The Dutch and their fucking bicycles!  How they ride them as stoned as most seem to be is a skill to be harnessed but they are a danger to everyone else.  Trained by the Japanese, these Kamikaze pilots ensure they have your undivided attention as their attention span has been artificially mellowed. Walking home from the Red Light district one evening, a tram stopped beside us and as the doors opened, a fug of dope smoke fell out and crop dusted our fellow pedestrians in a 15 metre radius.  Those on the train be they smokers or not were just sitting there with a silly smirk on their faces….probably thinking of snacks.  We loved Amsterdam and everything was a pleasant surprise, even the cannabis Trumpets/Cornetto’s in the ice cream freezer in the various shops.

France is fantastic, even those that live in Paris were lovely and tolerant folk.  A bit dirty but nothing that a little Cif (French Jif) and a waterblaster couldn’t fix.  If only Britain could purge themselves of some of the twats that call themselves British, it too would be a paradise.  Those reliant on handouts (including government supplied cars) need a reality shot as they (mostly) are a blot on the landscape.  The Eastern Europeans scare the bejesus out of me.  They look like fattened Russian spies and they wear too much cologne and gold jewellry to be trusted.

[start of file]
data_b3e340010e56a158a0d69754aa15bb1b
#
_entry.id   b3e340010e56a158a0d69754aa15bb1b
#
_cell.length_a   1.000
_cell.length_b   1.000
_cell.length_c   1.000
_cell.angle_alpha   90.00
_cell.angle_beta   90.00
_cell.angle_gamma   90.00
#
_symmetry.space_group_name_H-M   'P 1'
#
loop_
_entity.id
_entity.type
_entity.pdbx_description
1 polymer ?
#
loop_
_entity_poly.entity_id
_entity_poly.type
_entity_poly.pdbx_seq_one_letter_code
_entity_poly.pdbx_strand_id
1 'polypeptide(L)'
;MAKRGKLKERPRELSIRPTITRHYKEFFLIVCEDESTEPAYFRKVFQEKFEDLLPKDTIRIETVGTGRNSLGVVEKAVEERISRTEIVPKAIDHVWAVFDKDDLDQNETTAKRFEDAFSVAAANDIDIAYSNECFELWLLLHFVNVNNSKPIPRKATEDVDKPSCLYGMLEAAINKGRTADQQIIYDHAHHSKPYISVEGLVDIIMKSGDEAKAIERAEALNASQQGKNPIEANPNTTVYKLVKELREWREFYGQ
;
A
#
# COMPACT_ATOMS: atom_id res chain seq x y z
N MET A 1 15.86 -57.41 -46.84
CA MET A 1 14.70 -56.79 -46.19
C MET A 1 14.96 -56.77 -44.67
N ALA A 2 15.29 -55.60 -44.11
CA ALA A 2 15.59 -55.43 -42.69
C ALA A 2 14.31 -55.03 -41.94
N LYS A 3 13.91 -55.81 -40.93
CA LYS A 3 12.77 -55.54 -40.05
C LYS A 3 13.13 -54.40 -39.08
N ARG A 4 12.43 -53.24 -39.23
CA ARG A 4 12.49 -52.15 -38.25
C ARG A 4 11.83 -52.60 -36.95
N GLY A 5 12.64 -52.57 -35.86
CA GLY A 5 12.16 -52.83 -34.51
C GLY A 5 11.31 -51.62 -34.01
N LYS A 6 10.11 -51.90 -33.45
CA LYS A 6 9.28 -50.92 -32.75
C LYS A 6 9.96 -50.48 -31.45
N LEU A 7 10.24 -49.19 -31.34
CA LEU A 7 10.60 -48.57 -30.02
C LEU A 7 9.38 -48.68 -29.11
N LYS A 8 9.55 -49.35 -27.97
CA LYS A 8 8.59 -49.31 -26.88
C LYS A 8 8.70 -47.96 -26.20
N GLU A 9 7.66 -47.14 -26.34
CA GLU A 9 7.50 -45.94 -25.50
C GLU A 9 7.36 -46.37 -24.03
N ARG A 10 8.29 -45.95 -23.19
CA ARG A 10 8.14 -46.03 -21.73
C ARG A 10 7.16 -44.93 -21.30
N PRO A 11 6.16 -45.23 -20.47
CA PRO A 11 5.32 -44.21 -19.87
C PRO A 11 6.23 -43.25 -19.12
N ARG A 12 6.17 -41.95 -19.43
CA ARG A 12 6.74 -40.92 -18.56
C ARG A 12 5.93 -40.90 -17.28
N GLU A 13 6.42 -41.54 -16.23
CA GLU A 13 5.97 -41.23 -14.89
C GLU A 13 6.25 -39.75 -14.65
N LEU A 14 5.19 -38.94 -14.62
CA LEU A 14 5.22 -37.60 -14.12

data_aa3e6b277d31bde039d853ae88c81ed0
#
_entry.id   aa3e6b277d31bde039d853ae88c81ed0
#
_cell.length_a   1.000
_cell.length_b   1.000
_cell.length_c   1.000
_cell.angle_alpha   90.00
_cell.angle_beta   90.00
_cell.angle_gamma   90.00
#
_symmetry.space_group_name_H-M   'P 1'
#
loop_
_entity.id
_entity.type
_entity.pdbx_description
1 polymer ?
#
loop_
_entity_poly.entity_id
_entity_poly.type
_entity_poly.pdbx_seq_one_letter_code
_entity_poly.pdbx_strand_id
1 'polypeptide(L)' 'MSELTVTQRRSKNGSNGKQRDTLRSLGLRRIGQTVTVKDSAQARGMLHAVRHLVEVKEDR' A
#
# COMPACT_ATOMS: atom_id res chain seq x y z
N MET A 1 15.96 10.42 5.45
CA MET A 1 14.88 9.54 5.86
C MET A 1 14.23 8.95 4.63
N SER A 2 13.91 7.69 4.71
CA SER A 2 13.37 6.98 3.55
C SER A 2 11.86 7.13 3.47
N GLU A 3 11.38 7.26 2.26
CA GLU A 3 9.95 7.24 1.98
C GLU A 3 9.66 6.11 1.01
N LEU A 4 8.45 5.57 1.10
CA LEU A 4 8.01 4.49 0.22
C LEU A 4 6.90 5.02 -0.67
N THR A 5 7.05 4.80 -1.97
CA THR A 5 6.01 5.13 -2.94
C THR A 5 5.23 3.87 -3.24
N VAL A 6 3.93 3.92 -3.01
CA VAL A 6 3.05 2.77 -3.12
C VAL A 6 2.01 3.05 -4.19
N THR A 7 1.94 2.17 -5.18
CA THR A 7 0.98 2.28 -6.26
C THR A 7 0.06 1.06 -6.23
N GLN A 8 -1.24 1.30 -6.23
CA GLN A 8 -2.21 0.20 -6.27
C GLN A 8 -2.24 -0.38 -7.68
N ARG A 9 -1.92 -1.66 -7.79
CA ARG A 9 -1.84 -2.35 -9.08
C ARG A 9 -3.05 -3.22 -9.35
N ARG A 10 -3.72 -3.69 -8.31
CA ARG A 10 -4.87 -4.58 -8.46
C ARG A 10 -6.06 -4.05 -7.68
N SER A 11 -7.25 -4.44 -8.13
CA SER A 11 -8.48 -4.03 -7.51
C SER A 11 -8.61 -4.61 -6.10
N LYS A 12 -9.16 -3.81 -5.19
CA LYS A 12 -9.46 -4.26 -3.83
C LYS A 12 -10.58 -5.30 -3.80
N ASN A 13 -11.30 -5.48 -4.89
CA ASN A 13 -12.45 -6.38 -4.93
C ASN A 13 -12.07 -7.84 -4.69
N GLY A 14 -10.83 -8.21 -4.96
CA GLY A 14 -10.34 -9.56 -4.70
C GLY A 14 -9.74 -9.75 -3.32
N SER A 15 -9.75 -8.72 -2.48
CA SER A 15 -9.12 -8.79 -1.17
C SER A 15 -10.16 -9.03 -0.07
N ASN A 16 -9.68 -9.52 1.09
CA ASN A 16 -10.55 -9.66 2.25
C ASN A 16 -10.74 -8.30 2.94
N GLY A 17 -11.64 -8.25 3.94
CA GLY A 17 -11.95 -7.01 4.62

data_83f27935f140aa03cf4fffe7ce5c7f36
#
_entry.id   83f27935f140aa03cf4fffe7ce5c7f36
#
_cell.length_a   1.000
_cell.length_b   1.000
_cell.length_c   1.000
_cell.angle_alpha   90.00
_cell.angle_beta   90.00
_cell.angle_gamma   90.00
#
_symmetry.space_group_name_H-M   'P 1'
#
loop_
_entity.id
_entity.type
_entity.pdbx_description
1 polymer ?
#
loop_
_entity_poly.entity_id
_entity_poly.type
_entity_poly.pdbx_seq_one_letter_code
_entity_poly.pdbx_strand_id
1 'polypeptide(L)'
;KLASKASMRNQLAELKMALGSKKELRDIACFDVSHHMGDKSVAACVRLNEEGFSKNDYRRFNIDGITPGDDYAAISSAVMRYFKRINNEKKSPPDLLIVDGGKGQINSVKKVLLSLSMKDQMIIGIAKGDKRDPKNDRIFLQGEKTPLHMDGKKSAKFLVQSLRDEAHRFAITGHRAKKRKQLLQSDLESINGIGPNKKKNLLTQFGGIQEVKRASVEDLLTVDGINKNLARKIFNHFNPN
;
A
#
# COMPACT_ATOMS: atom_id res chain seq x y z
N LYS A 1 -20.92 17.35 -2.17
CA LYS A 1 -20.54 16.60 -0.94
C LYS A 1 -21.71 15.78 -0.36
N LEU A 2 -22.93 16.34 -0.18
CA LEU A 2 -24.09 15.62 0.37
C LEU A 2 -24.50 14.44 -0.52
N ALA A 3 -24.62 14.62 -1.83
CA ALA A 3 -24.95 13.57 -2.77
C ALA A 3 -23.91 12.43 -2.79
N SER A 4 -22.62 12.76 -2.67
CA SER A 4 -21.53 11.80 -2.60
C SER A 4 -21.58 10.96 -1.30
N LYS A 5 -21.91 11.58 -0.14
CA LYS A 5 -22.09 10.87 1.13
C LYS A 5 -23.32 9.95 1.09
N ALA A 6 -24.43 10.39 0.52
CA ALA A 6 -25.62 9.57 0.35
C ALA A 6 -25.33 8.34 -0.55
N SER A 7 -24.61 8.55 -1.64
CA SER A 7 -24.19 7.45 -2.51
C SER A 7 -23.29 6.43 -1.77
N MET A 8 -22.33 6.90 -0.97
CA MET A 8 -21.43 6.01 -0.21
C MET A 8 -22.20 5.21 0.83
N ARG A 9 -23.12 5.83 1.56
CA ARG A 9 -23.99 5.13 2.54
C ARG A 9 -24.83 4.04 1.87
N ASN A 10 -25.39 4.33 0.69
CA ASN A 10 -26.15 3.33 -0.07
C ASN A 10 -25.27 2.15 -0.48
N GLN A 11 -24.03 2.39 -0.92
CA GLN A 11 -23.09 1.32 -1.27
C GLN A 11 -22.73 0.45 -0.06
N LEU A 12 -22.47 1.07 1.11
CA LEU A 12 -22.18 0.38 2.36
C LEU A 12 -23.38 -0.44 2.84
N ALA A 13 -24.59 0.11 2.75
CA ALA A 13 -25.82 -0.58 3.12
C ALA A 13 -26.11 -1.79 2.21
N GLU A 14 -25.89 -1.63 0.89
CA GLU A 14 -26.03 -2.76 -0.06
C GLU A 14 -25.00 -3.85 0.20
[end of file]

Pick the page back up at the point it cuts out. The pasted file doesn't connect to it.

We have loved our time, loved all those that have helped us and interacted with us especially our new emergency taxi driver Simon.

See you soon….we hope

V (Ping) and Me (Pong)





 6 July 2017


Eurostar French countryside

Sitting in the middle of the English Channel, somewhere along its 50km length and at 70 meters below the surface in places never fails to impress me.  Having been on the Eurostar some half a dozen times has still not diminished my amazement at the feat of engineering achieved by two countries that still despise each other.